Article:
THE TOOLS TO HAVE A VOICE
A Conversation with Photographer TIM ARCHIBALD on His ECHOLILIA Project
By Sarah Heikkinen
An Echo, as we all know, is “something (such as a feature or quality) that repeats or resembles something else,” and the term Lilia evokes the flower: a lily. When combined, these two separate words create a sense of both the familiar and the unfamiliar, leaving one with a feeling of beauty and strangeness, of repetition and rebirth. It also reminds one of the word Echolalia, if one is familiar with that medical term, commonly bandied about in the autistic community, which is “the uncontrollable and immediate repetition of words spoken by another person.”
Timothy Archibald’s project, ECHOLILIA, explores aspects of life that everyone is familiar with: childhood, growing up, creativity, and the relationship between a parent and their child. With the help and creative input of his autistic son Eli, Timothy Archibald has created a photographic collection that showcases the power of familial love and bonding through art. I spoke with him about the project, and how it has affected both him and his son.
Sarah Heikkinen: How did this project come about?
Timothy Archibald: ECHOLILIA ended up being the project, as clichéd as it sounds, that literally changed photography for me.
A collection of photographs I worked on collaboratively with my autistic son and all shot in our home, these simple photographs were raw and primitive. My son would define the poses, based on things we’d observe he’d do during the arc of his day, and I would operate the camera. They reminded me of a beginning student’s photo project: simple props, window lighting, just a suburban dad making photographs with his son in this quiet child mindset. The results seemed to be photographs made out of nothing except the ability to pay attention and listen to someone else.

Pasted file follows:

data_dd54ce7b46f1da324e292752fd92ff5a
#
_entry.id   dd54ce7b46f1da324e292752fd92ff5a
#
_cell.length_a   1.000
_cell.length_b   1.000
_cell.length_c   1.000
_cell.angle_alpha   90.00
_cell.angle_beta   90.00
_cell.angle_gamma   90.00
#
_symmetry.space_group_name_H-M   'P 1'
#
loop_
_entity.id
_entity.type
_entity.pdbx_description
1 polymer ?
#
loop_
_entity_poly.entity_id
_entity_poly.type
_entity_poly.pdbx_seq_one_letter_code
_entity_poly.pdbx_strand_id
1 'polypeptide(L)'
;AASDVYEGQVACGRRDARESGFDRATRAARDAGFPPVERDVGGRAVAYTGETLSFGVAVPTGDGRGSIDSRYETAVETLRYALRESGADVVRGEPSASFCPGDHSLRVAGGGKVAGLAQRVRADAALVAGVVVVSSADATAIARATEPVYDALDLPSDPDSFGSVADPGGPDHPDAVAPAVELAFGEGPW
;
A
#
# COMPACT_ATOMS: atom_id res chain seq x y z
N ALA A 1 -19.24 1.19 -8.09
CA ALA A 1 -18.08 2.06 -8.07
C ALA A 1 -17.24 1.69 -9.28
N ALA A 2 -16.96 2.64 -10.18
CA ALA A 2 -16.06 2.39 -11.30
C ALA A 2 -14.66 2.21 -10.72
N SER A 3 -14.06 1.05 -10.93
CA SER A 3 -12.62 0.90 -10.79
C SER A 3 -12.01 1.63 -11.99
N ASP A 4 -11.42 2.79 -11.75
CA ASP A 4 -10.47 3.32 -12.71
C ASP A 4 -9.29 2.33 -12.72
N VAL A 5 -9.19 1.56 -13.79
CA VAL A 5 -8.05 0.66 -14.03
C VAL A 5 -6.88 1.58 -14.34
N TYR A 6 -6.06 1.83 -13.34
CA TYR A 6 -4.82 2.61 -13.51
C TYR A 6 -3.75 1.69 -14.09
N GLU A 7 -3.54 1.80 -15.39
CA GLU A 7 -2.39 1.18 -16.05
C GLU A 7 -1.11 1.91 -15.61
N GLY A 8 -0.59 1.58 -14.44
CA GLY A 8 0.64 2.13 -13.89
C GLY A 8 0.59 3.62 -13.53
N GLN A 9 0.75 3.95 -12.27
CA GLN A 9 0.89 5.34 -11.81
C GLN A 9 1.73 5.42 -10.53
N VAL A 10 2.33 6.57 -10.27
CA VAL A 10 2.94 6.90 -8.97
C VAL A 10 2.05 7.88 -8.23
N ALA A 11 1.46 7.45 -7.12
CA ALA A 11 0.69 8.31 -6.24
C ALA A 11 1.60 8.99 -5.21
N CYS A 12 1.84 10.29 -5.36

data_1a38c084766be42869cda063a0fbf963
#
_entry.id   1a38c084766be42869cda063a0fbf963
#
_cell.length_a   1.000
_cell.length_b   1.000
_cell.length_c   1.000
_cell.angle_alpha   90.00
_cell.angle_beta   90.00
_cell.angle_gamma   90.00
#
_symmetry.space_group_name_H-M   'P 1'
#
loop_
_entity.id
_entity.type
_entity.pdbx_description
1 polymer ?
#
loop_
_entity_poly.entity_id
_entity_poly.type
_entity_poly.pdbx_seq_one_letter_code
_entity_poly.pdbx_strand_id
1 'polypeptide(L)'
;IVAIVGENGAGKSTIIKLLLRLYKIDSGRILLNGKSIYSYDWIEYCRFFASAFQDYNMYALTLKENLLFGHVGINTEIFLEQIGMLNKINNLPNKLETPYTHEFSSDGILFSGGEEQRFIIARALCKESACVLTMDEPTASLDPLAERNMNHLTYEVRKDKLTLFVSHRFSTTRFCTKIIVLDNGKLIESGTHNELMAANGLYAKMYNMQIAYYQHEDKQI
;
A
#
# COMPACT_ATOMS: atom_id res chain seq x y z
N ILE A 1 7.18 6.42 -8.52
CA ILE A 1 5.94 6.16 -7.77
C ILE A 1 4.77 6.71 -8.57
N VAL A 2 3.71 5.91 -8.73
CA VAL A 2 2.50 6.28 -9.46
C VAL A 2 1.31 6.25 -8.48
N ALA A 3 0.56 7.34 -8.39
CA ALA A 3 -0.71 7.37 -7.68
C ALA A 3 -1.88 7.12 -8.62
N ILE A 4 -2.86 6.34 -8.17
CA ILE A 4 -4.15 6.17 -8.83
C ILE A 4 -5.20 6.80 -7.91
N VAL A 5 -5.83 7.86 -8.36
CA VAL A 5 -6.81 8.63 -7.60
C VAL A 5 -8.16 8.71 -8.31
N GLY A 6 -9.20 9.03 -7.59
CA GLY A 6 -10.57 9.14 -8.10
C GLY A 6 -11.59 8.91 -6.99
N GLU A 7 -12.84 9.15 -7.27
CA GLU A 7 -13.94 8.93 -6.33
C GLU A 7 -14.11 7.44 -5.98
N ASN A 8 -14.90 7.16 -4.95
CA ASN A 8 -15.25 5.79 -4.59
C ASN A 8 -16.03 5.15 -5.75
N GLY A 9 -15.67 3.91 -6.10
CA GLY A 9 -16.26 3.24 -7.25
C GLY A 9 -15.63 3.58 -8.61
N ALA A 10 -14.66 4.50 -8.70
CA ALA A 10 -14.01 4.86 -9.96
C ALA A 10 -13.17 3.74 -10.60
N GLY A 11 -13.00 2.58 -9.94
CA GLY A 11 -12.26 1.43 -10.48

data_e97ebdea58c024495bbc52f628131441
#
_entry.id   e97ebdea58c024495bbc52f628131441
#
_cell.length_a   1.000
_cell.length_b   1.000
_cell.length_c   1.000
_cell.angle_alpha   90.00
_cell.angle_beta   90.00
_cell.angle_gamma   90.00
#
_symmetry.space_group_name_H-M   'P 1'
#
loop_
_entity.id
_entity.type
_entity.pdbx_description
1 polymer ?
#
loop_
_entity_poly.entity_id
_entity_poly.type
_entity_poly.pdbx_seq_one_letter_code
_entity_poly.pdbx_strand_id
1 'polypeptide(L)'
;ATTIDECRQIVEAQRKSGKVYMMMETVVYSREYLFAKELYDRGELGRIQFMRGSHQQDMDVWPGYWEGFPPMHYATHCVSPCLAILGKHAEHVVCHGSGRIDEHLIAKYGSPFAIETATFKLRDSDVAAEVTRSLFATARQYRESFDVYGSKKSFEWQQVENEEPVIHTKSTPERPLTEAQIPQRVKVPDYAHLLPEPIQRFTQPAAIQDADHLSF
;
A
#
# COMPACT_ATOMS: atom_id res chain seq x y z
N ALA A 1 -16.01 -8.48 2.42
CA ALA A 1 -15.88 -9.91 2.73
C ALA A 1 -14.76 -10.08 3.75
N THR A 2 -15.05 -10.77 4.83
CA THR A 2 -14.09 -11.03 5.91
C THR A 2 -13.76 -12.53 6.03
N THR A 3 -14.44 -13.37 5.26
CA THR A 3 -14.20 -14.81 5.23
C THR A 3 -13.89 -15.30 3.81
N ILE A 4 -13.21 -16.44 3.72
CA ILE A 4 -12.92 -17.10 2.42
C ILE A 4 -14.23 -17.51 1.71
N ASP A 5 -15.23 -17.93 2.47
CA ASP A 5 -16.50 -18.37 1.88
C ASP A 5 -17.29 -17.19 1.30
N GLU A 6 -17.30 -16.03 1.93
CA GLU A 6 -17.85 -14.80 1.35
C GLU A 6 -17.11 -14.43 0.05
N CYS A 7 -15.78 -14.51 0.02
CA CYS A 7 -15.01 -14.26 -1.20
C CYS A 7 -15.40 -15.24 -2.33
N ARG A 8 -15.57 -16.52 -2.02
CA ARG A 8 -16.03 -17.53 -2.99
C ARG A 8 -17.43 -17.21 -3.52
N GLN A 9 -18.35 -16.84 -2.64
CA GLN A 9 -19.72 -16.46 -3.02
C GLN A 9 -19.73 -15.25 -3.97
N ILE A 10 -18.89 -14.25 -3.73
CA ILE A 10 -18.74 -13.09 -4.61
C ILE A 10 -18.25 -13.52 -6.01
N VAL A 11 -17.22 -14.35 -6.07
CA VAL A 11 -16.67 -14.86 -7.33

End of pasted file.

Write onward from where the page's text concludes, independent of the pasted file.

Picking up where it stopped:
The results didn’t look like my photographs as all. Being the greedy artist I am, always looking for something new, I immediately took credit for these unusual looking images.
SH: How did you come up with the name Echolilia?
TA: There is a word in autism circles that is similar, if not exact: Echolalia. I liked it immediately, but it did seem to be very medical sounding to me. But if I spelled it differently–ECHOLILIA–it became perfect: Echo, which is the repetition of sound in nature that we all know, and Lily, a pretty flower. And the word would be a word that people would have no baggage with–it was relatively unheard of. My hope was that the word would become the photographs–the tone, the vibe in those photographs.
SH: What inspired photographs like the plastic tub or Elijah sitting on the bed with a paper bag over his head?
TA: There were things I’d see Eli do as some form of self soothing, or sensory stimuli, or something like that. Things that would seem to enhance the senses, enhances sounds or sensory feelings that are in many of the shots–scraping his back against the ground cover in the front yard–all of those things.
Elijah In A Fairytale: